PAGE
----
Dan Cox, Wes Moore clash on abortion, elections and more in only Maryland governor debate
Maryland's Democratic and Republican candidates for governor finally met Wednesday during the season's only scheduled debate, showcasing several key differences on issues from abortion, to elections, and the racial wealth gap.
Republican state Delegate Dan Cox, Frederick/Carroll, and Democratic nominee Wes Moore, a former nonprofit CEO, met at the Owings Mills campus of Maryland Public Television for an hourlong debate with less than four weeks to go until the Nov. 8 general election.
The state's current governor, Republican Larry Hogan, who has held office since 2015 and is set to leave office in January due to term limits, was a frequent talking point for both candidates.
With Moore leading Cox by 32-points in a Sept. 27 poll conducted by The Washington Post and the University of Maryland, the one-term state delegate backed by former president Donald Trump invoked standing with Hogan on issues of public safety during his opening statement. Hogan has said publicly he will not support Cox, his party's nominee, for governor.
Here are some key points from the debate:
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Moore backs constitutional amendment on abortion, Cox appeals to status quo
"Maryland can be a state that protects abortion rights and abortion access," said Moore, in his opening statement. The issue, placed in the national spotlight after this summer's Supreme Court reversal of Roe v. Wade, showed a sharp contrast between the candidates.
Cox, who called himself "pro-life," said there is nothing, as governor, that can be done to override or to change the state's law on abortion.
In 1991, the Maryland State Legislature approved measures to protect a woman’s right to have such a procedure should the highest court in the land ever overturn Roe. Voters approved the measure in 1992 with 62% of the vote.
Moore, who supported a failed constitutional amendment last year in support of abortion, said he would back the amendment again, if elected governor.
More:Maryland Election 2022: Get to know the candidates for governor
Moore: Will 'honor' election results, hopes opponent does the same
The debate's first question, though, was about the election itself and whether the candidates would support the results.
Cox said in July of this year that the 2020 presidential election was "stolen" despite that claim being rejected by the nation's courts. During Wednesday's debate, he said he "always accepted results that are fair."
His Democratic counterpart led by reading a tweet from Cox, sent before his attendance at then-President Donald Trump's "Stop the Steal" rally held in advance of the Jan. 6 insurrection on the United States Capitol. Cox attended the rally, but did not participate in the events at the Capitol building. Moore defended the state's election process.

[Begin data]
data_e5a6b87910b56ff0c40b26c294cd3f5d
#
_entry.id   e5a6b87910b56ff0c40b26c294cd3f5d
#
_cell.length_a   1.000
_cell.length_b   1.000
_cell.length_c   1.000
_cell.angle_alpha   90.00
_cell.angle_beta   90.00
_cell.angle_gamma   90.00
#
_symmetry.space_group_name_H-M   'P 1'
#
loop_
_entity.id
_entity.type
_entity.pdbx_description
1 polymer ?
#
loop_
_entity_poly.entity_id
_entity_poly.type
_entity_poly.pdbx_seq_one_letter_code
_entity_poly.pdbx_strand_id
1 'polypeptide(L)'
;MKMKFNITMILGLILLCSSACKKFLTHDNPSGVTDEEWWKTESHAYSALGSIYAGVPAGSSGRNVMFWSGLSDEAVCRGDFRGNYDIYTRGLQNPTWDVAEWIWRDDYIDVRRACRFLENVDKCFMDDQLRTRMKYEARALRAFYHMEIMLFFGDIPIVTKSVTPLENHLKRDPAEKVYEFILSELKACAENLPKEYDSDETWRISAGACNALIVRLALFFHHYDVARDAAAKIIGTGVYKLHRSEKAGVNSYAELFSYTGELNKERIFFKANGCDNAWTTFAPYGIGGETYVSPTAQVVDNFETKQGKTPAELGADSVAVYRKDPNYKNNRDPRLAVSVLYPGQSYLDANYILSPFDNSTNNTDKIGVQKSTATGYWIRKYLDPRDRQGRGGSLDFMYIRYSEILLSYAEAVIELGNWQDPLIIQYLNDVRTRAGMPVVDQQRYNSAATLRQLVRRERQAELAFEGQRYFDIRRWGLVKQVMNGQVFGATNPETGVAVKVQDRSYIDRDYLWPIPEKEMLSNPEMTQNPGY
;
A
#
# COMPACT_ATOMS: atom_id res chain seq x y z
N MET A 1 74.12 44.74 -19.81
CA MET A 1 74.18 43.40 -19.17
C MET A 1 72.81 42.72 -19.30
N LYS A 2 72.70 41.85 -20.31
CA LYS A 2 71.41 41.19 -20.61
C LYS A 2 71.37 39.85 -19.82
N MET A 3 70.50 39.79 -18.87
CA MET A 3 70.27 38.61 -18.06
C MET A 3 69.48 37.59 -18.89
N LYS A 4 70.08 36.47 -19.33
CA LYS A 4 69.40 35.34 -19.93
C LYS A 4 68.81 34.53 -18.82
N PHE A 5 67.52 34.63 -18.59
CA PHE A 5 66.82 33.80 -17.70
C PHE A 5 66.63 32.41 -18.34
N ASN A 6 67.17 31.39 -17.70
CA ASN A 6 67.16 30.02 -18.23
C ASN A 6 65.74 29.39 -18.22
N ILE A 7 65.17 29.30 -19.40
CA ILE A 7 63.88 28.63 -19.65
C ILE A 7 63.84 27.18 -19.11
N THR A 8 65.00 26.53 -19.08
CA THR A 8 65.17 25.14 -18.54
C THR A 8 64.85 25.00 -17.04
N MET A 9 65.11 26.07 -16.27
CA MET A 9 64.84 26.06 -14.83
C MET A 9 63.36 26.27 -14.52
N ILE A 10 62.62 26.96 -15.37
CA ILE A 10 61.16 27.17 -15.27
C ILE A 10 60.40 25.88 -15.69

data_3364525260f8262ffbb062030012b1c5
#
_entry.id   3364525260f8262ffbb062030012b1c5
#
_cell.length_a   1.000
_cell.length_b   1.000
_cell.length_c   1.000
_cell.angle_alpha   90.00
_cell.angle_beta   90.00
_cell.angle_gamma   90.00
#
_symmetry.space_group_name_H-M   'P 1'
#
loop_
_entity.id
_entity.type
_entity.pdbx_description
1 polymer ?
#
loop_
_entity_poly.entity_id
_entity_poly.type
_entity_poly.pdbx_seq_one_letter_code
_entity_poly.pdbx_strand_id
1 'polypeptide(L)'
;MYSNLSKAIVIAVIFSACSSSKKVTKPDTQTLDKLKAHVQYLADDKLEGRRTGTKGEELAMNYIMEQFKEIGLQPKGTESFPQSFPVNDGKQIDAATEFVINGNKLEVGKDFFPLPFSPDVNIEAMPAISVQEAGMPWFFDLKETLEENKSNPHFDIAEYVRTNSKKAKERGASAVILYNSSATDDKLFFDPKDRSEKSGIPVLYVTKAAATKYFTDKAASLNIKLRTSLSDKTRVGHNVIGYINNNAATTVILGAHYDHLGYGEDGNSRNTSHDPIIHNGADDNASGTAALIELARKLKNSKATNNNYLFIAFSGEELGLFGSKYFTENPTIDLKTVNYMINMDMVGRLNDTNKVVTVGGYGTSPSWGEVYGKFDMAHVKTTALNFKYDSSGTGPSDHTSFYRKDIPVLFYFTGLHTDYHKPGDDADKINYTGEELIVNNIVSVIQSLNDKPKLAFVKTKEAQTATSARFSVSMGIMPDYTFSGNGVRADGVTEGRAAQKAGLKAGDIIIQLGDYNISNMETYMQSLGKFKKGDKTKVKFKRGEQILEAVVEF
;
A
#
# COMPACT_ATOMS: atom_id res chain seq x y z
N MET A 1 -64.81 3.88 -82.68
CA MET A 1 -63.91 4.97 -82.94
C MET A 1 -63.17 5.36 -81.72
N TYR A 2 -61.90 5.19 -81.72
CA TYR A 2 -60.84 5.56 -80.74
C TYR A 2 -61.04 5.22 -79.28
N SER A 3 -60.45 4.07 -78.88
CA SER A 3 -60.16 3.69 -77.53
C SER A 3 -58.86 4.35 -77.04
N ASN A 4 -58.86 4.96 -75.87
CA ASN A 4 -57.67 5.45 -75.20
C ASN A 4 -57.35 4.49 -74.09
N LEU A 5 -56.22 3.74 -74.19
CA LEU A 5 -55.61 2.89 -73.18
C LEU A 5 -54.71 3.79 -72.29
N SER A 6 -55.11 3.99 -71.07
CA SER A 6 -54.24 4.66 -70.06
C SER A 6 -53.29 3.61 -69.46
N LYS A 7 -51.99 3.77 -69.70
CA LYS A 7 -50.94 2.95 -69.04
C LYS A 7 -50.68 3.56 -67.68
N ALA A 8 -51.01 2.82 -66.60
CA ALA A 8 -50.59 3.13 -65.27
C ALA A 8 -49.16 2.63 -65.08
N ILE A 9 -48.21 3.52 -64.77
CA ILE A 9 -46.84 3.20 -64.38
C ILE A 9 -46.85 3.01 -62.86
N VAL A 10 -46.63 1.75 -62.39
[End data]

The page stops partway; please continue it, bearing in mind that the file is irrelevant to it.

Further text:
"We have free, fair and transparent elections in our state," Moore said. "I will honor the results of the election and I'm hoping that my opponent will do the same."
Cox cites pandemic lockdown when asked about racial wealth gap
In response to a question about what actions the governor can take to close the racial wealth gap between Black and white families, Cox harked back to the pandemic, asserting people were "robbed of their business."
Moore took a broader view.
"The impacts of racial disparities did not start two years ago," he said. "We have an 8-to-1 racial wealth gap in our state."
"It's not pretend," said Moore, "and it's not because one group was working eight times harder."
As a piece of the solution, he proposed meeting the state's own goal of 29 percent minority business participation in its procurement process. Last fiscal year, the state reached a 17.2 percent minority business participation rate.
Hogan gets an 'A' (with a caveat) from Cox, an "incomplete" from Moore
When asked to grade the performance of the current governor, Republican Larry Hogan, the candidates diverged in their grading policies.
Cox, the sole member of the General Assembly who tried to impeach Hogan earlier this year due to his pandemic policies, gave his fellow Republican an "'A,' on everything except our difference of opinion on handling COVID."
He cited Hogan's tax policies, school choice stance, and support for police as reasons for his grade. Almost three quarters (73 percent) of registered voters in Maryland approved of Hogan's performance, according to a Sept. 27 survey.
Moore thanked the outgoing governor for not supporting Cox and denouncing early the Trump-led "MAGA movement" before transitioning to an economic critique of Hogan.
"We've got to move faster," said Moore, advocating for apprentice and trade programs while calling for the reduction of regulatory red tape for small businesses.
When pressed by MPT's Jeff Salkin for a letter grade for the state's current leader, Moore parried.
"Well, he's not done yet, so it's incomplete," he said.
Election Day is Tuesday, Nov. 8. Early voting starts on Oct. 27 and runs through Nov. 3. Those looking to register to vote or request a mail-in ballot can do so at the state board of elections' website: https://www.elections.maryland.gov/
Dwight A. Weingarten is an investigative reporter, covering the Maryland State House and state issues. He can be reached at firstname.lastname@example.org or on Twitter at @DwightWeingart2.
This article originally appeared on The Herald-Mail: Cox, Moore make pitch to be Maryland's next governor during debate